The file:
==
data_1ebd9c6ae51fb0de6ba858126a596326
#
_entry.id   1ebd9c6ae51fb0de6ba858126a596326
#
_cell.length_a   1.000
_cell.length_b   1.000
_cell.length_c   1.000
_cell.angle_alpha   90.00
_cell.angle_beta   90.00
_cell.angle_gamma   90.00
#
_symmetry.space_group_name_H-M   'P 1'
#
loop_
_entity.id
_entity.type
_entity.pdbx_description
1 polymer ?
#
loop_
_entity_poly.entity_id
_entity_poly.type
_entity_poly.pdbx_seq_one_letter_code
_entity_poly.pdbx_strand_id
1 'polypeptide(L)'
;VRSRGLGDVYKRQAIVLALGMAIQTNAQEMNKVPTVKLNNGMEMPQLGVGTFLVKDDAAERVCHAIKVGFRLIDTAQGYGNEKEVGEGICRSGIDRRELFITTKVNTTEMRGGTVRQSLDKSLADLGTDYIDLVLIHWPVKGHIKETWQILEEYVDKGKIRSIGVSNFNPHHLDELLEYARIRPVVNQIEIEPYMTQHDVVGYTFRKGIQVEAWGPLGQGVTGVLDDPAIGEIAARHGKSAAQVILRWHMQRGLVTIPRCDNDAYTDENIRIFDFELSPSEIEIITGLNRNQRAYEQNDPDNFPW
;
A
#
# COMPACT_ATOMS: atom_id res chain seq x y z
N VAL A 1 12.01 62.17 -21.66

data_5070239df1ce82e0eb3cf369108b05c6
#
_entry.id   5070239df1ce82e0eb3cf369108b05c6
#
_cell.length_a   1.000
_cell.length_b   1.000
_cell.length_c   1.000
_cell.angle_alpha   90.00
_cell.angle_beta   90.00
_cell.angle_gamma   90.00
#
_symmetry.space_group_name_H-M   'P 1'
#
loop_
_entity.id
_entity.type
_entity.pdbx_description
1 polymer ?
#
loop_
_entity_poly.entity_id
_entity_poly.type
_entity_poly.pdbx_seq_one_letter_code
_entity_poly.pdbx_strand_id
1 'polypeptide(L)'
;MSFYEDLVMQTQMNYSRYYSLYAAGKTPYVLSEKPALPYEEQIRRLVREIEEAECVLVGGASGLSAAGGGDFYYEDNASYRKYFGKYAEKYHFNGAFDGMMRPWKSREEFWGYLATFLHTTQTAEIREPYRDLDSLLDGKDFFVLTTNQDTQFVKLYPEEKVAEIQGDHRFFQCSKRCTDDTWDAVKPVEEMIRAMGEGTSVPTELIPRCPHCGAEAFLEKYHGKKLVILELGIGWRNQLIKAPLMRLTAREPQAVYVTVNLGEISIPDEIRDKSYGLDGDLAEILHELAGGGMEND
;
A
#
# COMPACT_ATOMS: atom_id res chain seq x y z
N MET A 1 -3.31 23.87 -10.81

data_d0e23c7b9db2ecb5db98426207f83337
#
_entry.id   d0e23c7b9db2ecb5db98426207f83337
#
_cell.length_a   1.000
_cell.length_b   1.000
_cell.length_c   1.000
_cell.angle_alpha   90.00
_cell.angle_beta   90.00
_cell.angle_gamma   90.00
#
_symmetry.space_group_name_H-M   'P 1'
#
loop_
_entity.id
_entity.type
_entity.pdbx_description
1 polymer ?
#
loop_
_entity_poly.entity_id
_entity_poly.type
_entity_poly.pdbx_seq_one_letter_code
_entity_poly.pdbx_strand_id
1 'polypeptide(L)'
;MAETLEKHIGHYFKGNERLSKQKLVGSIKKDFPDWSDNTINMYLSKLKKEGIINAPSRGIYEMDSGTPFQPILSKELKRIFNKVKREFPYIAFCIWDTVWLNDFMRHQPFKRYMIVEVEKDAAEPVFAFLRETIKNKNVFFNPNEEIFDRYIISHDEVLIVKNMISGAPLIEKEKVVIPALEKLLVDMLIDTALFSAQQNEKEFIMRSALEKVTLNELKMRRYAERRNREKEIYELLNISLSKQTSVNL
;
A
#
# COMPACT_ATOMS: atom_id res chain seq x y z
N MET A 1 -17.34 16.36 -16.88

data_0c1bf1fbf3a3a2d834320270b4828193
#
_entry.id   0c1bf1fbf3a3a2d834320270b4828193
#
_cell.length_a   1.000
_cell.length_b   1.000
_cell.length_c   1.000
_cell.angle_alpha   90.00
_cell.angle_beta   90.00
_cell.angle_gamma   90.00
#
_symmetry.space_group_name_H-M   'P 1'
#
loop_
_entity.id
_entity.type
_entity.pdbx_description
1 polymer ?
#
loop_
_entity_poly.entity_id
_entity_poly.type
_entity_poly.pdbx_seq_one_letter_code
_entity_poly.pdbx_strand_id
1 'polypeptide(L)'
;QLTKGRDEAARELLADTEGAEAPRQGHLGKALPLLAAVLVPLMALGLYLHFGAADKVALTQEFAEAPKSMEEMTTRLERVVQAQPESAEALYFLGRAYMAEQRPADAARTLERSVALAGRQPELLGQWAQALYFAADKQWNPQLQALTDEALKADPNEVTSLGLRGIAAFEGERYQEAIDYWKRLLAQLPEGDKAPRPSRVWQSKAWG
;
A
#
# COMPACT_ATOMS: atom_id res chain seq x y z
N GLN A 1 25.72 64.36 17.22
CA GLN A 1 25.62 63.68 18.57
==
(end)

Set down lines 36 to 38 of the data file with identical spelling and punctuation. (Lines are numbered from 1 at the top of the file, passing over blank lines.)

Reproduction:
_cell.length_a   1.000
_cell.length_b   1.000
_cell.length_c   1.000